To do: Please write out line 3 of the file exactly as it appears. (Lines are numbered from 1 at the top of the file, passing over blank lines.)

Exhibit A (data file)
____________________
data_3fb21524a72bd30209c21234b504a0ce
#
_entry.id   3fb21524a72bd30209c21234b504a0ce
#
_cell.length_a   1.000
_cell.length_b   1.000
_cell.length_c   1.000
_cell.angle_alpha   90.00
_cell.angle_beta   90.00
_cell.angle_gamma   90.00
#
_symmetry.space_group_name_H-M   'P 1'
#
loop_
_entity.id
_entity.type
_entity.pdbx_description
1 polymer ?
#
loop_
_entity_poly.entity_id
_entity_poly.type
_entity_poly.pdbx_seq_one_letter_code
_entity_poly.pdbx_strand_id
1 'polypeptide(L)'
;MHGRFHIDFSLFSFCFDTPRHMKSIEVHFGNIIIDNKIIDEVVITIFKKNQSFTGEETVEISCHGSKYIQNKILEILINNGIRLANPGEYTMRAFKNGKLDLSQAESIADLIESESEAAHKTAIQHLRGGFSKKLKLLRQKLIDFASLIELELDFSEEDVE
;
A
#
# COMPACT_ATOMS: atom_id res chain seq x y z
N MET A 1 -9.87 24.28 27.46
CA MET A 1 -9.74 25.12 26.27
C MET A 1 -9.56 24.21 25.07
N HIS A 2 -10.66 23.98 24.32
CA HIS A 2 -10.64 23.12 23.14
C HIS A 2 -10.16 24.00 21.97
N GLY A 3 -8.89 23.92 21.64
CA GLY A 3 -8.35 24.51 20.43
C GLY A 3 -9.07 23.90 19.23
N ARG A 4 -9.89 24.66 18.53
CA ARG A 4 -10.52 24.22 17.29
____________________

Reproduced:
_entry.id   3fb21524a72bd30209c21234b504a0ce